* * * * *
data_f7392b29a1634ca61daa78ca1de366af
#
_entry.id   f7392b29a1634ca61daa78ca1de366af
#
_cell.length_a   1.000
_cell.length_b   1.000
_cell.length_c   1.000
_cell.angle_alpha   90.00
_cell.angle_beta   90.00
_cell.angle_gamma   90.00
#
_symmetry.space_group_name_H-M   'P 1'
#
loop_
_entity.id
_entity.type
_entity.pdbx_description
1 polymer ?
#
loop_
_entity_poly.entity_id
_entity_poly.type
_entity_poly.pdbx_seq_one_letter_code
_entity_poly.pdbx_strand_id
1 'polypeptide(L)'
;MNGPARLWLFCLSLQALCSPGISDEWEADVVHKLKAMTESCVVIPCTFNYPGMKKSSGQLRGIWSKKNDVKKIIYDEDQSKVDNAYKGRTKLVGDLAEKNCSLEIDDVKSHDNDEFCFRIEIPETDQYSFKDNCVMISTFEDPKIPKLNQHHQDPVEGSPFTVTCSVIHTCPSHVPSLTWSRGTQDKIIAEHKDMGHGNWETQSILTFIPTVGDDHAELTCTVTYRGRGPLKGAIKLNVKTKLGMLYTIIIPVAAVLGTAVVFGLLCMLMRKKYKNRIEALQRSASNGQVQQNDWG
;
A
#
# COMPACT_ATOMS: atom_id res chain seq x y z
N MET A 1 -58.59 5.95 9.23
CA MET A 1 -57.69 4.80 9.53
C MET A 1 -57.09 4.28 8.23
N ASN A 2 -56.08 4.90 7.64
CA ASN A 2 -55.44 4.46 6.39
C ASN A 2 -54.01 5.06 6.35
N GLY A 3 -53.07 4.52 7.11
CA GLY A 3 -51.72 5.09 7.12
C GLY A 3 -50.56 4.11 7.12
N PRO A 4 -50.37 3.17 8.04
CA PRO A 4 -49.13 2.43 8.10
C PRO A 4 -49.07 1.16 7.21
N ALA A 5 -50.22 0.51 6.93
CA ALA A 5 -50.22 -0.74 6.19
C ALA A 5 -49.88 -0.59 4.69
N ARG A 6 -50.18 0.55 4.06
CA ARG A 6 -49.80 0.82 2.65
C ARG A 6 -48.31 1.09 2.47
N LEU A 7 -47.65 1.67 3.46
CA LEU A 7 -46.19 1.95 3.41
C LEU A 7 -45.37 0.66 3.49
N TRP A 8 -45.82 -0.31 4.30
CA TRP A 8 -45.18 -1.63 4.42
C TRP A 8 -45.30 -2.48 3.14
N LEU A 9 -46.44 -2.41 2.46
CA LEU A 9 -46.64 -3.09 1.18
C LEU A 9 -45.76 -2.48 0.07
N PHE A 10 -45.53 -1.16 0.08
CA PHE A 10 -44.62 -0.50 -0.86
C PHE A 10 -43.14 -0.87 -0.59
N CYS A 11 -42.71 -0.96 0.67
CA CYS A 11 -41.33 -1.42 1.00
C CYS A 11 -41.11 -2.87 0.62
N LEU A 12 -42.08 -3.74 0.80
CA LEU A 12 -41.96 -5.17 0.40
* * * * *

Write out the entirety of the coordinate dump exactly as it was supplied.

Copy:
data_f7392b29a1634ca61daa78ca1de366af
#
_entry.id   f7392b29a1634ca61daa78ca1de366af
#
_cell.length_a   1.000
_cell.length_b   1.000
_cell.length_c   1.000
_cell.angle_alpha   90.00
_cell.angle_beta   90.00
_cell.angle_gamma   90.00
#
_symmetry.space_group_name_H-M   'P 1'
#
loop_
_entity.id
_entity.type
_entity.pdbx_description
1 polymer ?
#
loop_
_entity_poly.entity_id
_entity_poly.type
_entity_poly.pdbx_seq_one_letter_code
_entity_poly.pdbx_strand_id
1 'polypeptide(L)'
;MNGPARLWLFCLSLQALCSPGISDEWEADVVHKLKAMTESCVVIPCTFNYPGMKKSSGQLRGIWSKKNDVKKIIYDEDQSKVDNAYKGRTKLVGDLAEKNCSLEIDDVKSHDNDEFCFRIEIPETDQYSFKDNCVMISTFEDPKIPKLNQHHQDPVEGSPFTVTCSVIHTCPSHVPSLTWSRGTQDKIIAEHKDMGHGNWETQSILTFIPTVGDDHAELTCTVTYRGRGPLKGAIKLNVKTKLGMLYTIIIPVAAVLGTAVVFGLLCMLMRKKYKNRIEALQRSASNGQVQQNDWG
;
A
#
# COMPACT_ATOMS: atom_id res chain seq x y z
N MET A 1 -58.59 5.95 9.23
CA MET A 1 -57.69 4.80 9.53
C MET A 1 -57.09 4.28 8.23
N ASN A 2 -56.08 4.90 7.64
CA ASN A 2 -55.44 4.46 6.39
C ASN A 2 -54.01 5.06 6.35
N GLY A 3 -53.07 4.52 7.11
CA GLY A 3 -51.72 5.09 7.12
C GLY A 3 -50.56 4.11 7.12
N PRO A 4 -50.37 3.17 8.04
CA PRO A 4 -49.13 2.43 8.10
C PRO A 4 -49.07 1.16 7.21
N ALA A 5 -50.22 0.51 6.93
CA ALA A 5 -50.22 -0.74 6.19
C ALA A 5 -49.88 -0.59 4.69
N ARG A 6 -50.18 0.55 4.06
CA ARG A 6 -49.80 0.82 2.65
C ARG A 6 -48.31 1.09 2.47
N LEU A 7 -47.65 1.67 3.46
CA LEU A 7 -46.19 1.95 3.41
C LEU A 7 -45.37 0.66 3.49
N TRP A 8 -45.82 -0.31 4.30
CA TRP A 8 -45.18 -1.63 4.42
C TRP A 8 -45.30 -2.48 3.14
N LEU A 9 -46.44 -2.41 2.46
CA LEU A 9 -46.64 -3.09 1.18
C LEU A 9 -45.76 -2.48 0.07
N PHE A 10 -45.53 -1.16 0.08
CA PHE A 10 -44.62 -0.50 -0.86
C PHE A 10 -43.14 -0.87 -0.59
N CYS A 11 -42.71 -0.96 0.67
CA CYS A 11 -41.33 -1.42 1.00
C CYS A 11 -41.11 -2.87 0.62
N LEU A 12 -42.08 -3.74 0.80
CA LEU A 12 -41.96 -5.17 0.40